The plot thickens…

February 15th, 2007 1:32 pm by Kelly Garbato

Earlier this week, I mentioned in passing that the Anna Nicole Smith anti-fur PSA that I’d favorited on You Tube had been inexplicably removed, and the uploader’s account suspended. Additionally, You Tube also appears to have an issue with atheists; Nick Gisburne, for example, is one in a long line of heathens to have their accounts suspended by You Tube. In this case, Nick’s reading of select (violent) passages of the Koran, sans commentary, seems to have offended You Tube’s delicate sensibilities. So I guess they no likey likey atheists or animal rightists. (My oh my, I wonder how they’d feel about yours truly, then? )

Now, from the Electronic Frontier Foundation (EFF):

As an RIAA spokesperson famously put it when asked about the spectacle of file-sharing lawsuits against innocent grandparents, “when you go fishing with a driftnet, sometimes you catch a dolphin.”

Well, with its 100,000 DMCA takedown notices aimed at YouTube users, now it’s Viacom that is netting its share of dolphins. Among the 100,000 videos targeted for takedowns was a home movie shot in a BBQ joint, a film trailer by a documentarian, and a music video (previously here) about karaoke in Singapore. None of these contained anything owned by Viacom. For its part, Viacom has admitted to “no more than” 60 mistakes, so far. Yet each mistake impacts free speech, both of the author of the video and of the viewing public.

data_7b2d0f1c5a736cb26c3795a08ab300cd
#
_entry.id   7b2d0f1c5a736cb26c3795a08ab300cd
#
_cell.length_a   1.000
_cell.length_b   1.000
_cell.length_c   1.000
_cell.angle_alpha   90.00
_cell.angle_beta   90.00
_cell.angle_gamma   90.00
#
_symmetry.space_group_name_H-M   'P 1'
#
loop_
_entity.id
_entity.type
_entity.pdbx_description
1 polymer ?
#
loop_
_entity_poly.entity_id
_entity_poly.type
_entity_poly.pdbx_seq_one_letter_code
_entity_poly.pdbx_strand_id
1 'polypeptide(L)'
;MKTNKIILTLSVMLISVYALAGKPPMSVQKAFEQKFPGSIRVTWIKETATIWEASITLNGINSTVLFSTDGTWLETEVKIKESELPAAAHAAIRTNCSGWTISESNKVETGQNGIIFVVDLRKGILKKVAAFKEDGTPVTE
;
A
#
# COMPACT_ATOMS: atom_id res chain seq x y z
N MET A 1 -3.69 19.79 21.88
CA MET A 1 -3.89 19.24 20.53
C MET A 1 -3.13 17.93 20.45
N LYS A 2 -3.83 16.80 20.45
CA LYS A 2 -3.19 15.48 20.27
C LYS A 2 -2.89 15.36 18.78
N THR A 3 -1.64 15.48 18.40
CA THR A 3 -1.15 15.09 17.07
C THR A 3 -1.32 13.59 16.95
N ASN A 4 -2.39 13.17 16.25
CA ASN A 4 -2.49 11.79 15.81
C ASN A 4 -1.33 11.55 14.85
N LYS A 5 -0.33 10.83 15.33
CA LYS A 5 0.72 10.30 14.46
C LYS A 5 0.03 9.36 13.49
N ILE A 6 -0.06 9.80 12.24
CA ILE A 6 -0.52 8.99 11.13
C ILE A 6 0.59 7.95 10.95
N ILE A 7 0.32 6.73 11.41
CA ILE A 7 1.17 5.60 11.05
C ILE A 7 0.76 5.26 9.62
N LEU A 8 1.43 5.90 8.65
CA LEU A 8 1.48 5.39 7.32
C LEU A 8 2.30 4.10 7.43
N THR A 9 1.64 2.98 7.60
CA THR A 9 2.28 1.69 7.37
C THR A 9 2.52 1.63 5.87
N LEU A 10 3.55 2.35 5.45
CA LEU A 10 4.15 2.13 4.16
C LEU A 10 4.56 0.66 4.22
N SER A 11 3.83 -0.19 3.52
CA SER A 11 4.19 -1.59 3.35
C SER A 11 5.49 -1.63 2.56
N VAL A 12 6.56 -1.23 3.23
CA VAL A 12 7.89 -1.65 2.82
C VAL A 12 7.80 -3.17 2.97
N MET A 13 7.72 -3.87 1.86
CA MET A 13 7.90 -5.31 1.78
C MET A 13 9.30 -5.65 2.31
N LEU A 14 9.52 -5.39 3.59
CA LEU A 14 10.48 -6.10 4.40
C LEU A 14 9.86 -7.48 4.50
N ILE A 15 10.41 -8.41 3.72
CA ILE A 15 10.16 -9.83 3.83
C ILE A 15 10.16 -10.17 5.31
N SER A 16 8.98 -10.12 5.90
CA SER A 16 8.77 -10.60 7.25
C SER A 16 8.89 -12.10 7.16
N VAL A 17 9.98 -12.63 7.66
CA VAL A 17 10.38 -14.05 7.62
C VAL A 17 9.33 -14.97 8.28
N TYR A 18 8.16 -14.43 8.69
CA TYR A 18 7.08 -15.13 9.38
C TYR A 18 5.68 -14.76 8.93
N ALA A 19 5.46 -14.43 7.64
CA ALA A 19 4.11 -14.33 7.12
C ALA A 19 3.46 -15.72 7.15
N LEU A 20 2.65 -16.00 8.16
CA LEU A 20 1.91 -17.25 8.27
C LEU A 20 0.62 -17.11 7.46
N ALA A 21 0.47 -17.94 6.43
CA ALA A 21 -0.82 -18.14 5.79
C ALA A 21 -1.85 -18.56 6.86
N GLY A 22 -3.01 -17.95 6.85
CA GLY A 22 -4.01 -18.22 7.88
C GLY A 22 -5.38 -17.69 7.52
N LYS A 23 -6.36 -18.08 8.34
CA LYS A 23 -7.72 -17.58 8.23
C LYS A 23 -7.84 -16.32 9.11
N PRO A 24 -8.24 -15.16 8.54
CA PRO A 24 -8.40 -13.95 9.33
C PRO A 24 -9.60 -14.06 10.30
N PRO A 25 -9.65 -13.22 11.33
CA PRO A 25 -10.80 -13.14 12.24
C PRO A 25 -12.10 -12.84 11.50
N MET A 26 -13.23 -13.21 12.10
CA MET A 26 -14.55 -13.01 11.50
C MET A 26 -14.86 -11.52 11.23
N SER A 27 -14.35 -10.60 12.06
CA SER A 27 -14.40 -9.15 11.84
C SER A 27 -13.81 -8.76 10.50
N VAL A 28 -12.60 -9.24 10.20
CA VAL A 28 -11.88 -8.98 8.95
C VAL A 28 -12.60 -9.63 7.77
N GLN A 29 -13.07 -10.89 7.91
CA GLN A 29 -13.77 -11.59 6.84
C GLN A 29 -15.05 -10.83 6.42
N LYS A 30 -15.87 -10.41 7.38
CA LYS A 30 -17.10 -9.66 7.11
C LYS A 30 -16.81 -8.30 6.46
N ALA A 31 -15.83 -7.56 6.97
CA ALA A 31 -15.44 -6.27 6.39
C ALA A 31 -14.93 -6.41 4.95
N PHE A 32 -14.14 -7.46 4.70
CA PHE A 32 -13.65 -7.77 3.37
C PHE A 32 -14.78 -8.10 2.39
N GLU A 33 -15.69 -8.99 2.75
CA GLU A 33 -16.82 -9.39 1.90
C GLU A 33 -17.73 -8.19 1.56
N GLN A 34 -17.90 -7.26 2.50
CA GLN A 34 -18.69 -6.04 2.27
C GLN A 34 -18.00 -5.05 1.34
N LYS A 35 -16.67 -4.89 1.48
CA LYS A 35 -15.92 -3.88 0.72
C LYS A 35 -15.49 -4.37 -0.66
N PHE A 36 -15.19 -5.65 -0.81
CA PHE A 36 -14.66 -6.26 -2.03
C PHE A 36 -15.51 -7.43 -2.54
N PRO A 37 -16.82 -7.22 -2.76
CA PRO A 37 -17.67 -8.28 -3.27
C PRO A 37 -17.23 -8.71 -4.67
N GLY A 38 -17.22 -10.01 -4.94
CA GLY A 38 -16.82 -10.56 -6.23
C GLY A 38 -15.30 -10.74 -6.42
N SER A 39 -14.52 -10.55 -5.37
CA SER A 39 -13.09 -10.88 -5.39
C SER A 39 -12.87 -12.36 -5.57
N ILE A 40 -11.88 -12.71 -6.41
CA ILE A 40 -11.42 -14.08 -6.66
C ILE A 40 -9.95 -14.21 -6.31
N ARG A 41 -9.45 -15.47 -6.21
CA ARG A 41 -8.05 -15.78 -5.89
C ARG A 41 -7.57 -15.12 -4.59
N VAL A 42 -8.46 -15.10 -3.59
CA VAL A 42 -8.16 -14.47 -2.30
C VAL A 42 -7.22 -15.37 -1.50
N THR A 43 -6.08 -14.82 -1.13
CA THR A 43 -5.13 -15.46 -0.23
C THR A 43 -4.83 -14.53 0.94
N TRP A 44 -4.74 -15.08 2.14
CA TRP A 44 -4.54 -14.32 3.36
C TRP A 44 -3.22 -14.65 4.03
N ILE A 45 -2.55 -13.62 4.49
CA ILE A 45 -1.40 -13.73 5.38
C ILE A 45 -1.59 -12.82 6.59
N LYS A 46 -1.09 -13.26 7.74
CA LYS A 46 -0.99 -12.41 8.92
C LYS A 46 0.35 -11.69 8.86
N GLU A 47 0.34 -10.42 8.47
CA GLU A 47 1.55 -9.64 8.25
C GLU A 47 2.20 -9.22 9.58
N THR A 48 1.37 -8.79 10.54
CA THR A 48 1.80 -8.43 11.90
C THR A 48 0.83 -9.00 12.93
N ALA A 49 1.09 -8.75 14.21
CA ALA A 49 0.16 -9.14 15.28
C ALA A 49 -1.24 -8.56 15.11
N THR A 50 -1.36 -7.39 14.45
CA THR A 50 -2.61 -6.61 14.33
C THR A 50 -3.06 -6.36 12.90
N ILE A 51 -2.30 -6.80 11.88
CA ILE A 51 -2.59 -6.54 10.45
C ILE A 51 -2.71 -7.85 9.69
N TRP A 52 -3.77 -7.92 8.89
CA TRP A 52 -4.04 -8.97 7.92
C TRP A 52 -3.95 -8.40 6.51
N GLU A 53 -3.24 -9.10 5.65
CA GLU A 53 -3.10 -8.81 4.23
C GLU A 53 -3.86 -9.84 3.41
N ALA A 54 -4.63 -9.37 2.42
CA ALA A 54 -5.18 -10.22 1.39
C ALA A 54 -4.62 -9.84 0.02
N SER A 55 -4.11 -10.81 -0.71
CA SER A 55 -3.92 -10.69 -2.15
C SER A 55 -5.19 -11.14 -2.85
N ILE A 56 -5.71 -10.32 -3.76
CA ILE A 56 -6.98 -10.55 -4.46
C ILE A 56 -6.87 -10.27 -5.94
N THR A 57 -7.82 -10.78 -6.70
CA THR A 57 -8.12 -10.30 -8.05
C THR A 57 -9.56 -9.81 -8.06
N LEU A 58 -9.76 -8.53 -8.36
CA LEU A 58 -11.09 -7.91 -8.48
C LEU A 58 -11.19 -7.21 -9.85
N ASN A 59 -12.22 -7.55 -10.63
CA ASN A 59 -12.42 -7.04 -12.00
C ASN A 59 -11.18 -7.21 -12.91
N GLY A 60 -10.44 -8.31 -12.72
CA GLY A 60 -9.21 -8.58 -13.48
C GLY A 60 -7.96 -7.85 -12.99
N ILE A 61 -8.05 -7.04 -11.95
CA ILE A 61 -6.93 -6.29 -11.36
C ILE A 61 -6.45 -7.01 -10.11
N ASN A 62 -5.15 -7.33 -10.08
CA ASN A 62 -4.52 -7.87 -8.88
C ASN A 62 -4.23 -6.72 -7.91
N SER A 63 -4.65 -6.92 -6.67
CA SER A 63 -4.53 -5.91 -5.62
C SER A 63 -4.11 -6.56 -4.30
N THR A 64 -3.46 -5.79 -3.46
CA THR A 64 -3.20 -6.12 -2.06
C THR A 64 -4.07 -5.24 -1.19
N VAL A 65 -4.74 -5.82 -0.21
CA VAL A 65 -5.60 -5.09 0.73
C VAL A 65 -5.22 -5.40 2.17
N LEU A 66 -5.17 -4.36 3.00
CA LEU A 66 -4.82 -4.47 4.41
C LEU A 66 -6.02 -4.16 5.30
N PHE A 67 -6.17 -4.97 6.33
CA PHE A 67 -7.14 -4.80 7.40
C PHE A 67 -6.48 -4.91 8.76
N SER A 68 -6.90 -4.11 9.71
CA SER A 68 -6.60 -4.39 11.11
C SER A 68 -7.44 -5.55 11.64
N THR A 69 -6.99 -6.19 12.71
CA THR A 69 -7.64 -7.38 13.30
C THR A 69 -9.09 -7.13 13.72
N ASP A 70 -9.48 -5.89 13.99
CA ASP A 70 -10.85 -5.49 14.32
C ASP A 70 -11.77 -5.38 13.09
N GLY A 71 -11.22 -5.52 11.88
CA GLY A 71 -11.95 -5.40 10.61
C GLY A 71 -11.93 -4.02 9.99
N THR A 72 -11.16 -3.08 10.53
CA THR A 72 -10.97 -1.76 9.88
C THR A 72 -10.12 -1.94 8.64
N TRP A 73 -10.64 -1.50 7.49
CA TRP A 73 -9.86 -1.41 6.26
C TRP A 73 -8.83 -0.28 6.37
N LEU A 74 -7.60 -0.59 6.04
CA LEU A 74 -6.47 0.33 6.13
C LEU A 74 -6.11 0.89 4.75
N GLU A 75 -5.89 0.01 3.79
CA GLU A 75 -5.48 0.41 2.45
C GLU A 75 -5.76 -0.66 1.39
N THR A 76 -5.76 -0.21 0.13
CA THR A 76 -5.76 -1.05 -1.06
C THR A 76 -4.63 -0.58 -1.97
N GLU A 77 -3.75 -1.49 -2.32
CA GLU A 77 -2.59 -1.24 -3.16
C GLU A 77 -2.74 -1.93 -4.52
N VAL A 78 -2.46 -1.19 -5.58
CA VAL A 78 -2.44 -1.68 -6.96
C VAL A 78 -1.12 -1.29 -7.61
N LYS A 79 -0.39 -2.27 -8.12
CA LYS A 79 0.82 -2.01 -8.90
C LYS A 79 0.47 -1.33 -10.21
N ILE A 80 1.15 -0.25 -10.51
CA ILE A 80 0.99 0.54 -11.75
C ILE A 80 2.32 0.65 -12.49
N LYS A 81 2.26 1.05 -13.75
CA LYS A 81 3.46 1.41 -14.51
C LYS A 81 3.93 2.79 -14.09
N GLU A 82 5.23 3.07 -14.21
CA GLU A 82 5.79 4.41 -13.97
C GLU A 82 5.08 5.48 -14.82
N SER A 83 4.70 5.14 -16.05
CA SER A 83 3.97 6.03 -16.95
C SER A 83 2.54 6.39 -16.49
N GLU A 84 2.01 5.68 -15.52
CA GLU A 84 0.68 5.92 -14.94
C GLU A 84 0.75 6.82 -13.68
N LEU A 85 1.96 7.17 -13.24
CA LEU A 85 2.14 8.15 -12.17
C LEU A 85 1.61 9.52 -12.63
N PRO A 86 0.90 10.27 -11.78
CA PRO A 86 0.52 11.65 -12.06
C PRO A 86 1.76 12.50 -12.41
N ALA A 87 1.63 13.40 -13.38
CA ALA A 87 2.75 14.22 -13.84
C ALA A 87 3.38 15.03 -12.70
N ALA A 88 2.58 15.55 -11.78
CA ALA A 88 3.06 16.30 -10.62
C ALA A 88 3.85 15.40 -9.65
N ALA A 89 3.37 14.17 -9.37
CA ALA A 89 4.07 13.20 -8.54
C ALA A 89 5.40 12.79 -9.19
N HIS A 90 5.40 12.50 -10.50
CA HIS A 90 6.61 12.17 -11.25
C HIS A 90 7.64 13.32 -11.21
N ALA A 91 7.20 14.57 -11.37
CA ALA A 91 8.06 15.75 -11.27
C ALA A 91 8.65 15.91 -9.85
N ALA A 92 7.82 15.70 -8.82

If they are making these kinds of blatant mistakes, who can tell how many fair uses of Viacom content they also targeted in their 100,000 takedowns? Hundreds? Thousands? If Viacom made a clear mistake and your clip contains no content from Viacom-owned copyrighted works, sending a simple DMCA counter-notice to YouTube may be enough to do the job. But if you’re attempting to make a fair use of Viacom’s works, it may make more sense to go to court to assert your rights. More information about your options is available at the Fair Use Network.

Has your video been removed from YouTube based on a bogus Viacom takedown? If so, contact information [at] eff.org — we may be able to help you directly or help find another lawyer who can. In this situation, as in so many others, EFF will work to make sure that copyright claims don’t squelch free speech.

Quite fittingly, the EFF recorded their call and uploaded it to You Tube:

Spread the word.

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